Searching for the Truth; Philosophy in Islam

If one could roam around 9th century Baghdad, one could hear a phrase that would bring a headache to many present-day devoted Muslims. “The ink of a scholar is more important than the blood of a martyr“. How come those words derived from the collective memory of the prophet’s teachings fell out of prominence in the years to come and when did seeking the truth though philosophy became irrelevant?

While Roman Empire fractured and philosophical thought fell into disfavour, the Arabic empire appeared taking the lead. Baghdad, a city with an important legacy from the Persian and Hellenistic times, was a hub of scholars translating and commenting with great passion on the works of their Greek predecessors. Aristotelian thought mesmerized Arab intellectuals, every passage of his work was dissected and analysed. As the Arabs overwhelmed vast lands in Asia, it was imperative to strike a balance between past ideas and the Islamic teachings. Destroying everything against Islam was a clean but inconvenient way; therefore conciliation by means of scholarship was attempted first. Scholars embarked on a journey of validating Islamic teachings using philosophy.

Al-Farabi explained platonic and aristotelian ideas by trying to make peace between their contrasting teachings. Al-Kindi attempted another peace operation by arguing that the fulfilment of the prophecy was not mutually exclusive to the search for knowledge through other means. Of course the whole truth emerged from the holy texts, but people could still reach conclusions for simple matters through philosophy and reason, leaving the difficult ones to the prophet.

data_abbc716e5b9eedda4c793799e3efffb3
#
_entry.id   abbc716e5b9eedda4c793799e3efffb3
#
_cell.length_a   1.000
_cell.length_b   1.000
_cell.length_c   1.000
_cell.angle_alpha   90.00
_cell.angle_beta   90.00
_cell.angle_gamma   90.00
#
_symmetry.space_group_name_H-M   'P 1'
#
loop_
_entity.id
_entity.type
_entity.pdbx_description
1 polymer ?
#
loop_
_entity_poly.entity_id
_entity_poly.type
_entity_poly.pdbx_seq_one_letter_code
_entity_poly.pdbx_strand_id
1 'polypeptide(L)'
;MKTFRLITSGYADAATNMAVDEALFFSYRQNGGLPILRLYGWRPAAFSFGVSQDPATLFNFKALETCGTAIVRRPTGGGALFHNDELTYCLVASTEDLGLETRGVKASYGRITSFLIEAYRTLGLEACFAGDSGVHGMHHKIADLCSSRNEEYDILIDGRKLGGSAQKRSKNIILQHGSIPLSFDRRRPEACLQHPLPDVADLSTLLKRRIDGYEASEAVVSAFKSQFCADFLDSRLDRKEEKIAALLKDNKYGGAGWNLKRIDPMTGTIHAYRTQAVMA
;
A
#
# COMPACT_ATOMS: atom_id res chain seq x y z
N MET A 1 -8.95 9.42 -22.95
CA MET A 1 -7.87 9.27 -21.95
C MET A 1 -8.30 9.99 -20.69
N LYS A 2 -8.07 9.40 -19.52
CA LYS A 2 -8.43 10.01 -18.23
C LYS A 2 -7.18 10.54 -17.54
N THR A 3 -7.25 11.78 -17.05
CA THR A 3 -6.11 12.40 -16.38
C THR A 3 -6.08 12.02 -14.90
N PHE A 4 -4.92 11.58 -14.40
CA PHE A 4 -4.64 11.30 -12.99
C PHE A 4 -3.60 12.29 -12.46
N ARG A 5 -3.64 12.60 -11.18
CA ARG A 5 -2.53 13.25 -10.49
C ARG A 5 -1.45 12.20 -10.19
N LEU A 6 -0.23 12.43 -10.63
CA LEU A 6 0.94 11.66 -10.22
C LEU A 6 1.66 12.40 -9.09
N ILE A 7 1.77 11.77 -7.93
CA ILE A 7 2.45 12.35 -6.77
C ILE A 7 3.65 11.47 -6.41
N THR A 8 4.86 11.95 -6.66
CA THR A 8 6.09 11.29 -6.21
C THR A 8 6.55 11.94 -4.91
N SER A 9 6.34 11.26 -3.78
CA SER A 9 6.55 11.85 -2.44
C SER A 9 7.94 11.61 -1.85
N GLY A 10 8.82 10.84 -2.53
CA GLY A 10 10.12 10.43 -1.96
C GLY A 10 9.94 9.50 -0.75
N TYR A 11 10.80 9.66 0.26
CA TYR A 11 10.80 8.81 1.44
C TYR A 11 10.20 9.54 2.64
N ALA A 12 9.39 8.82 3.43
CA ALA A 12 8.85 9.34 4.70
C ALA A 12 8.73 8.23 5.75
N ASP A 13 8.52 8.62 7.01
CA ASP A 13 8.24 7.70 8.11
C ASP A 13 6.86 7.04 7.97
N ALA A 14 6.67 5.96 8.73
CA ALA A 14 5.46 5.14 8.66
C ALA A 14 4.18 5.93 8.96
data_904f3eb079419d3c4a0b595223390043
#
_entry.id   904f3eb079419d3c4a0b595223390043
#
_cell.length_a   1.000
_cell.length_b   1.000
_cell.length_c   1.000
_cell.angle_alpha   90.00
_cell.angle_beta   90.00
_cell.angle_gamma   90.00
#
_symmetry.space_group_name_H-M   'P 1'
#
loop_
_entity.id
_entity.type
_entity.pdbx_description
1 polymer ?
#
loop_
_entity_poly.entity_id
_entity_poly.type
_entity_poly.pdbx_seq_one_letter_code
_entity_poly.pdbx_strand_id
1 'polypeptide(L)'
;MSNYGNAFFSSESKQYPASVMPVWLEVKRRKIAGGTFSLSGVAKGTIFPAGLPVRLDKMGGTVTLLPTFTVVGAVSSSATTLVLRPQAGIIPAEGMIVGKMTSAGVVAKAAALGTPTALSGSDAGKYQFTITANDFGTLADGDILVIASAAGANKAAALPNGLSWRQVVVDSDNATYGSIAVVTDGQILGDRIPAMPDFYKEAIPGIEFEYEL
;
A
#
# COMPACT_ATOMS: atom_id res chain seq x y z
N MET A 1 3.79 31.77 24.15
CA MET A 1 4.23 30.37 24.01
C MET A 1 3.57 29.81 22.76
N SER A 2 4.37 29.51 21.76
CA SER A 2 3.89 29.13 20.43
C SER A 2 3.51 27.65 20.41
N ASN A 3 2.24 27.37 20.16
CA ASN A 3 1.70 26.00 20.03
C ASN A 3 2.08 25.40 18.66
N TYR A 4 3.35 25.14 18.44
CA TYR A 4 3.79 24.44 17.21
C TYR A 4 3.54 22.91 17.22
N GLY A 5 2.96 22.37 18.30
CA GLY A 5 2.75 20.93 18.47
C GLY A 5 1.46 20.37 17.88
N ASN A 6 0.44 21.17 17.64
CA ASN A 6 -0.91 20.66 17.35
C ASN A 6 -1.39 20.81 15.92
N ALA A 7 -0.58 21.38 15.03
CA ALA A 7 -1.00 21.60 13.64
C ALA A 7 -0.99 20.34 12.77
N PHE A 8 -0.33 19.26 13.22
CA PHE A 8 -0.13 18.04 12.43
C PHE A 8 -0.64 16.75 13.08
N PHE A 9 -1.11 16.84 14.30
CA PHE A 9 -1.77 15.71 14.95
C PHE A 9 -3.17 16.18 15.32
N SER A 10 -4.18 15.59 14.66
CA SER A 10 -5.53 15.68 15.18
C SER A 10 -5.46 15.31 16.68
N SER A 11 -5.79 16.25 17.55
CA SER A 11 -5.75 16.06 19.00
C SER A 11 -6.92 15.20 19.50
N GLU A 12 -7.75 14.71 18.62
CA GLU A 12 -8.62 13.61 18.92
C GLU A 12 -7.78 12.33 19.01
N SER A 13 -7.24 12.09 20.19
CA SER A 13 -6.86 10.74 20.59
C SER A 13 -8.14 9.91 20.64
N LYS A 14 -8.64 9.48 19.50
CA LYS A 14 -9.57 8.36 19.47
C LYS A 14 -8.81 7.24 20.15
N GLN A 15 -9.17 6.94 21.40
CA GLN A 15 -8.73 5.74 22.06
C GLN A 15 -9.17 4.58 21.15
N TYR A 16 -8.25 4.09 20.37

Two centuries of honouring the classics passed, then Avicenna turns up to disagree with Aristotle, reignite the flame of philosophy and mark a new era in the approach of Arab scholars. Avicenna, in his attempt to reconcile philosophy with Islam, argued that body is separate from mind with the thought experiment of the floating man. This disassociation facilitates the concept of death in Islam as separation from the body, whose master is none other than the soul itself. At the same time, the ability of the floating man to be self-aware without any sensory proof of the matter meant that the soul is immortal and could exist devoid of a fleshly vessel. Islam teaches that while the mind is in control, the body is equally important and such a contradiction hurts the faith. We can see that during the attempt to adjust classical philosophy to Islam, the shortcomings of Islam itself should be discussed.